Well, for now.
It was, without a doubt, a must-see place for me. It’s somewhere I had researched and researched. I had looked at hundreds of pictures, read hundreds of blogs, I’d even dreamt about the place. So, when I visited, it felt extra special.
Tuesday 5th June 2012
After breakfast in Hanoi, we joined a coach full of others and set off for Halong Bay. Unable to sit next to each other, I spent the journey sleeping and listening to the Regina Spektor album I had just downloaded. Now, every time I listen to that album, I relive the excitement of that journey.
Following a brief stop, we arrived at the port. We were offered a strange looking (and strange tasting tea) and settled down to play cards for about twenty minutes.
Later, on the boat, we were treated to an amazing buffet lunch. Not one for seafood, I accepted that I’d have to be experimental and made a conscious effort to try everything.
I know, I know. When in Rome and all that. But is it so wrong to want a little bit of Rome in Vietnam? I understand that it’s important to eat local food when abroad, but does that mean I can’t indulge in an epic spag bol in Hanoi?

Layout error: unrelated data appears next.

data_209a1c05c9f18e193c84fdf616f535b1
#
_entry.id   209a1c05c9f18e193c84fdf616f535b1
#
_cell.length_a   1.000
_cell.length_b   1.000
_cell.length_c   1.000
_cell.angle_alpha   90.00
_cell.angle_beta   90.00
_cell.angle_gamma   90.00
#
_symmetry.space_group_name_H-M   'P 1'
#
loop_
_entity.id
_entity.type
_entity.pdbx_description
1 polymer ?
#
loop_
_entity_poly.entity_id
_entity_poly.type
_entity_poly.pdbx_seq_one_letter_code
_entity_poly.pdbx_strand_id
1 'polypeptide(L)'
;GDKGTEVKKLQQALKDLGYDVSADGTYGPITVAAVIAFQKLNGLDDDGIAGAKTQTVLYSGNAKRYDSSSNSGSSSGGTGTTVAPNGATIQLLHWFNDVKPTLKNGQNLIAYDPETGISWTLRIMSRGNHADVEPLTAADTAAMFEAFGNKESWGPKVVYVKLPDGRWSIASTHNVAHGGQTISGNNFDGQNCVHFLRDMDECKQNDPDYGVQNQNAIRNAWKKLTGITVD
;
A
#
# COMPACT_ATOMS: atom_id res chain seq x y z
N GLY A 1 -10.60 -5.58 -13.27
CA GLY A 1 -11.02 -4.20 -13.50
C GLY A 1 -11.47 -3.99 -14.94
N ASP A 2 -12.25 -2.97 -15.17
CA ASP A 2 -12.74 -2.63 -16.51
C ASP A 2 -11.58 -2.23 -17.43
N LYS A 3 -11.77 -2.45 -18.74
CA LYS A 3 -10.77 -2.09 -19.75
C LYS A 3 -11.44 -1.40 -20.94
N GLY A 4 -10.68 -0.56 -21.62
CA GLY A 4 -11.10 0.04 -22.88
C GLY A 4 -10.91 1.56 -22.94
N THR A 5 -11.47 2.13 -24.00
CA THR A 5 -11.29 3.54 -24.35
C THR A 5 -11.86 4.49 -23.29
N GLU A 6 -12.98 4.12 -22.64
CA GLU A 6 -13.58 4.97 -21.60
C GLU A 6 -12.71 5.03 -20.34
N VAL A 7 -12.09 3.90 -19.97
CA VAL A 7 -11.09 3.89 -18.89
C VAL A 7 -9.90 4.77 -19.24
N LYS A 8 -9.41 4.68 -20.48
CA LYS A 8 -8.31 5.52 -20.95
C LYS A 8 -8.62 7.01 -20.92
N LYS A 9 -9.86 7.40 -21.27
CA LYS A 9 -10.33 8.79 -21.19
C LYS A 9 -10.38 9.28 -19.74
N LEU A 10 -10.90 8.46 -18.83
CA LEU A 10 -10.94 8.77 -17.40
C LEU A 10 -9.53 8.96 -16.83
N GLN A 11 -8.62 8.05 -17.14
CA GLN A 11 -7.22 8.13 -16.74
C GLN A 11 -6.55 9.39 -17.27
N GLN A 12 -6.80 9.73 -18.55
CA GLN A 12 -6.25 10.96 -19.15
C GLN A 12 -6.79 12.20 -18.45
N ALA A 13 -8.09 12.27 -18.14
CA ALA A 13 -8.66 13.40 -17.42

The Italian restaurant in question is El Mediterraneo and the food was AMAZING. It isn’t just me who thinks so – TripAdvisor has numerous equally positive reviews (although it also has a few rather scathing comments dotted about).
I don’t in anyway regret choosing to eat there because it was a lovely meal and I really do love Italian food. But, now, looking back, I can’t help but think that it was a little bit strange to visit an Italian restaurant in Hanoi. It wasn’t as though we had weeks and weeks available in which to sample the Vietnamese cuisine, so I wonder whether I should have been more experimental (it was, after all, me who insisted on having an Italian meal). In total, we visited this restaurant twice, although we did spend a few days away from Hanoi in between visits. If I recall correctly, I also had a cheese and ham toastie in Vietnam.